What we will probably do is cut funding for the HOPE scholarship program to middle class families, which is also not a popular step and may undercut our ability to draw new business investment. But we want to protect funding for the programs for older displaced workers (textile, manufacturing & farming) who are a proportion of our population that is under the gun.

Sometimes you get your butt in a crack. In GA, we have run out of all the easy answers and are now looking at very difficult and questionable answers. The problem is not the lack of will and not the lack of consensus, but what seems to be a lack of good options. We are now picking between bad options, trying to find strategies that will produce more good than harm.

There are times when the Bible belt atmosphere of GA irritates me, but one thing I have to concede - there is strong support for programs to help the low-income families and people. There is also strong support for pro-growth programs that will help replace the failing commodity and manufacturing industries.

I would bet that Missouri is in much the same position. NAFTA has inflicted tremendous economic harm on a lot of these states. The challenge is to replace the old industries with the new.

Now what would really help us in GA would be if Congress would pass an act to allow trade groups to provide insurance on a federally-regulated business like large companies can. That would help all the small businesses with medical insurance costs which are out of control, so they could afford to extend insurance to the children of their employees and the state would be able to spread its funds further.

Otherwise, I think within four years we are going to have to go back to a Depression-era model of public health clinics.

GA politics doesn't really fit the agenda of either national party. It's a populist breed of its own. But by whatever name it calls itself, there is a lot of consensus on priorities. The most we can really come up with to fight about is fiefdoms and flags.

Anonymous said...

Governor Blunt should be known as Backstabbing Blunt.During his race for governor Matt Blunt promised that he would not make Medicaid cuts.The poor,the needy,the disabled,and the evangelical christians helped to vote Blunt into office,believing that he was an honorable man,and a man of his word.The first thing that Blunt does is propose medicaid cuts.He turned right around and stabbed the people in the back that voted him into office.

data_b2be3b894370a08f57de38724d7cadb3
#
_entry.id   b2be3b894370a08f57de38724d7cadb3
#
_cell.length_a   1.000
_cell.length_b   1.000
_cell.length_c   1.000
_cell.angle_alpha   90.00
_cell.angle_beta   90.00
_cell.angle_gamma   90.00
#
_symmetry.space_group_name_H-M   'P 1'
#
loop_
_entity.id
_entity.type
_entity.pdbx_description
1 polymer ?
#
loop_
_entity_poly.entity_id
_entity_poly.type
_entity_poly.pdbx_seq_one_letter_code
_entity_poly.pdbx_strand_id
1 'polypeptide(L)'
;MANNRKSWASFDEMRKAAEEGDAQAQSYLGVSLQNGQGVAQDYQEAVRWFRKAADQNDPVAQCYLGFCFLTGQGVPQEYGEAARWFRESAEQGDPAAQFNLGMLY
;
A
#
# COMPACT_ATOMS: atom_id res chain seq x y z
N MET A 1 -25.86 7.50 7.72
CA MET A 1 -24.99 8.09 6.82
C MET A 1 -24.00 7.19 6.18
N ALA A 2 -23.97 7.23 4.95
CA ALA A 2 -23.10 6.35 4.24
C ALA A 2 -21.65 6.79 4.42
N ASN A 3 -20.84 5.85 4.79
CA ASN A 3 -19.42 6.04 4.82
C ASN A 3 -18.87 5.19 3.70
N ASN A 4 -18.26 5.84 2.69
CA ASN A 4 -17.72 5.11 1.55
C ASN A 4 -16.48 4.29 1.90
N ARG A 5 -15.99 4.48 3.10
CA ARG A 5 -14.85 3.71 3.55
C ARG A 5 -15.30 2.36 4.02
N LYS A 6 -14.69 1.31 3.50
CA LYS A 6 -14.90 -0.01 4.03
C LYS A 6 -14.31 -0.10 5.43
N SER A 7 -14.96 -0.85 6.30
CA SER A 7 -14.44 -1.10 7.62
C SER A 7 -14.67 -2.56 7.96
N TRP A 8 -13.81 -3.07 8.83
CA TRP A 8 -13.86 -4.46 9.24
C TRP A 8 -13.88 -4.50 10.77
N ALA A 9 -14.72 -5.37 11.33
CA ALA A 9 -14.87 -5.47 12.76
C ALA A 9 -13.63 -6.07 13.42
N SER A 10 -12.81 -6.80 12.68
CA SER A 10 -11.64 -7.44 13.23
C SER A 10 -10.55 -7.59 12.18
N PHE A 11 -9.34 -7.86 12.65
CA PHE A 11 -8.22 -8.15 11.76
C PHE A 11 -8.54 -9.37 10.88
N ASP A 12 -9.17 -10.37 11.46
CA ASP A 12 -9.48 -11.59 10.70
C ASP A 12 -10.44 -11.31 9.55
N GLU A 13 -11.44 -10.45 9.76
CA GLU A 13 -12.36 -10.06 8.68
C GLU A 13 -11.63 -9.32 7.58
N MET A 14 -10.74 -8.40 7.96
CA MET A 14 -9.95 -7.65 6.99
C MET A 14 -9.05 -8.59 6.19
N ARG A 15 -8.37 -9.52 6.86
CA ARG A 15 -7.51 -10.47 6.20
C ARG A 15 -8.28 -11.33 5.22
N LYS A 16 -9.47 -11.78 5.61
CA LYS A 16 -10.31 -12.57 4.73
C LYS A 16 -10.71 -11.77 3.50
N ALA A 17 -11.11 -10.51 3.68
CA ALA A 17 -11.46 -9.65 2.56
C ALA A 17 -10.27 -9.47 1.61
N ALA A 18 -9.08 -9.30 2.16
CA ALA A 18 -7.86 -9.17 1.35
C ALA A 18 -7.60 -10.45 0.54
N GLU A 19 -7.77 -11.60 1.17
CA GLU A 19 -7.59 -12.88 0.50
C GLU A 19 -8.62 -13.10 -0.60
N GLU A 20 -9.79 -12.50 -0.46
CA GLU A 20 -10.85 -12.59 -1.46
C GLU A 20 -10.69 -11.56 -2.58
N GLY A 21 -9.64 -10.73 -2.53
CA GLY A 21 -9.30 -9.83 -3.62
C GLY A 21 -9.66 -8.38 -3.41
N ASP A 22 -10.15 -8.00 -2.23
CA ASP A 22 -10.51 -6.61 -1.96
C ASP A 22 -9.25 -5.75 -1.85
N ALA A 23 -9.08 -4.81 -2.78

There is no real need to cut 100,000 people off of medicaid,most of whom need the insurance the most.Instead there could be a case by case investigation to get rid of Medicaid fraud and abuse.
Years ago money from the Missouri Lottery and from the casinos were ear marked for education.Where is that money going if it is not being used for education?If the money ear marked for education went toward education Blunt would not have to cut Medicaid.There are also other ways that could also save medicaid.The state does not have to use it's private jet to travel to what could be said to be a vacation.Blunt,like past governors,does not have to throw expensive dinners and parties for lobbiest and big business.Also government is too big.It is rediculous when there are secretaries ,for secretaries,for secretaries.
There are many ways to save money so that medicaid does not have to be cut,but Blunt is too lazy, and too quick to say,lets just cut Medicaid.Backstabbing Blunt will never serve a second term.

rosebud said...

I live in Jefferson City, MO and am one of the disabled who will lose medicaid on July 1. I was at the House or Representatives Session to voice my opinion on the proposed cuts. I was told that my 8 year old son and I receive too much money each month to qualify for medicaid under the new guidelines. What they don't take into consideration is the fact that even though we receive $1260.00 per month (SSDI), our medications will cost $1162.00 per month to buy. I have Lupus and my son has Epilepsy and Tourette's Syndrome. Neither one of us can just not take our medicines. We will probably end up living in the homeless shelterso we can afford our medicines. Matt Blunt is a heartless, cruel man.

Dingo said...

Rosebud,

I am sorry to hear your situation. As one of the Missouri legislators said, she gets more in gas reimbursements per month then you are allowed to make in order to qualify for medicaid.

Your story also reminds me that even though, we talk about 100,000 people being cut from this, or 300,000 being cut from that. Each one of those 100,000 is an individual with they own story. Thanks for sharing I we will all wish for the best for you.